Thomas Gardiner on Dedication.
The question of what motivates me to take photographs has always been a difficult one for me to answer. I guess that’s because it’s a little like being asked why you’re attracted to a certain girl, or why you like to drink… Of course one can always come up with trivial answers just to keep the conversation alive, but those answers—put into words—always seem to me to be inadequate and unsatisfying compared to the real experience of being with that girl, or of getting drunk that time, or of making that photograph.
My own motivation for photography is perhaps somewhere within this conflict. To try to explain it feels a little like trying to find the light switch in the dark. Though photography has always been tied, to some extent, to its ability to represent observable reality, I get most excited when ambiguities emerge within the medium’s fixed landscape of supposed facts. Though these ambiguities at times might even appear to contradict these so-called facts or the constructed meanings and biases behind them, the power of a photograph for me is its ability to suspend your disbelief. To leave you momentarily baffled. This is the challenge that is perhaps at the heart of the pursuit for me. A good photograph is worth a loss for words.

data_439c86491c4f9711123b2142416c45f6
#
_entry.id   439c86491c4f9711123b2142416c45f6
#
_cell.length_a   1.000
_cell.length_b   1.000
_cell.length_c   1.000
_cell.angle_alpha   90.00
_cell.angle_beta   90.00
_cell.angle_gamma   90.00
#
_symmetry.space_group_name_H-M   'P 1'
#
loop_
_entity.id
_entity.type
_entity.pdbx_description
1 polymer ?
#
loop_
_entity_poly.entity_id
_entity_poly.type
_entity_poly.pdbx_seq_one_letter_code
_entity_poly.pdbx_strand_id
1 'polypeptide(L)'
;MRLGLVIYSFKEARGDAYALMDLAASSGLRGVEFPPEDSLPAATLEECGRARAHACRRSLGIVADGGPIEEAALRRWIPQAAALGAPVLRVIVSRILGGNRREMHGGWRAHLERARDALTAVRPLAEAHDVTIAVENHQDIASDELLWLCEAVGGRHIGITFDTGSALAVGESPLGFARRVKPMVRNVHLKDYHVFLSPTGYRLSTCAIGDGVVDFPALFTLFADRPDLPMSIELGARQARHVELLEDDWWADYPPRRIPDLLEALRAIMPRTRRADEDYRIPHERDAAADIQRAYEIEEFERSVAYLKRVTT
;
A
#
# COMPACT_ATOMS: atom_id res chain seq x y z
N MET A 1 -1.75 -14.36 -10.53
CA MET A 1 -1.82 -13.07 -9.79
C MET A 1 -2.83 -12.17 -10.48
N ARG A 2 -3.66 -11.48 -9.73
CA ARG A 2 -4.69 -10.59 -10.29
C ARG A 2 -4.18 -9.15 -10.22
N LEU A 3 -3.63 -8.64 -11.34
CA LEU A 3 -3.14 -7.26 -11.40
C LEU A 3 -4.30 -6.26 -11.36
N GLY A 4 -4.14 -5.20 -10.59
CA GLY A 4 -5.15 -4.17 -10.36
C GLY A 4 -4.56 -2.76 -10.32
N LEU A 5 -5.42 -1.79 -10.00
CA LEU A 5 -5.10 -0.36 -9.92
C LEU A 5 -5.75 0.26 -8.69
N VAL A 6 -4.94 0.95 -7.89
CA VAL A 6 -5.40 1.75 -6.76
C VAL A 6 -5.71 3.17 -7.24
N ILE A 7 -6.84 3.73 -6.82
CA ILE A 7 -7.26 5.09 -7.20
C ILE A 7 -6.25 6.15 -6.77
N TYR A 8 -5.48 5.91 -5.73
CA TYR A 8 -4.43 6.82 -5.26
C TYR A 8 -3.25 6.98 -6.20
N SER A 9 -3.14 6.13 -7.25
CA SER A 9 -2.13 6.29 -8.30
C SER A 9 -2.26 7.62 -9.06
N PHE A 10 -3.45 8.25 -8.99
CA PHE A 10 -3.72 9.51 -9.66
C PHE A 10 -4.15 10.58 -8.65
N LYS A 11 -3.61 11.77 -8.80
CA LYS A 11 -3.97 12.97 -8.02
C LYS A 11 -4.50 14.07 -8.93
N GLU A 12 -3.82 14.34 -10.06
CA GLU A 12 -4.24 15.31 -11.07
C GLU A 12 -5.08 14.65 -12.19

Don’t get me wrong about my love for taking pictures. I get an unbelievable high from meeting new people and being in a new place as part of the pursuit. To go out in the world with a camera is extremely stimulating, but when it comes to making a good picture, a picture that I alone am satisfied with, I cannot say what it is. I think the only thing you can count on is the feeling of it, the physical sensations of seeing, which is intrinsically tied to looking through the lens.
Photography, like life, can be extremely frustrating and disappointing. If you care about even in the face of constant failure, these frustrations and disappointments are magnified. When you feel you that you have succeeded, though, when you are truly satisfied, there is no feeling like it! Photography, in this way, for people who truly care about it, is like life or death. It drives you. My desire for the medium is essentially embedded in this dichotomy. And the problem of explaining photography is perhaps, in it’s own right, a kind of motivating force.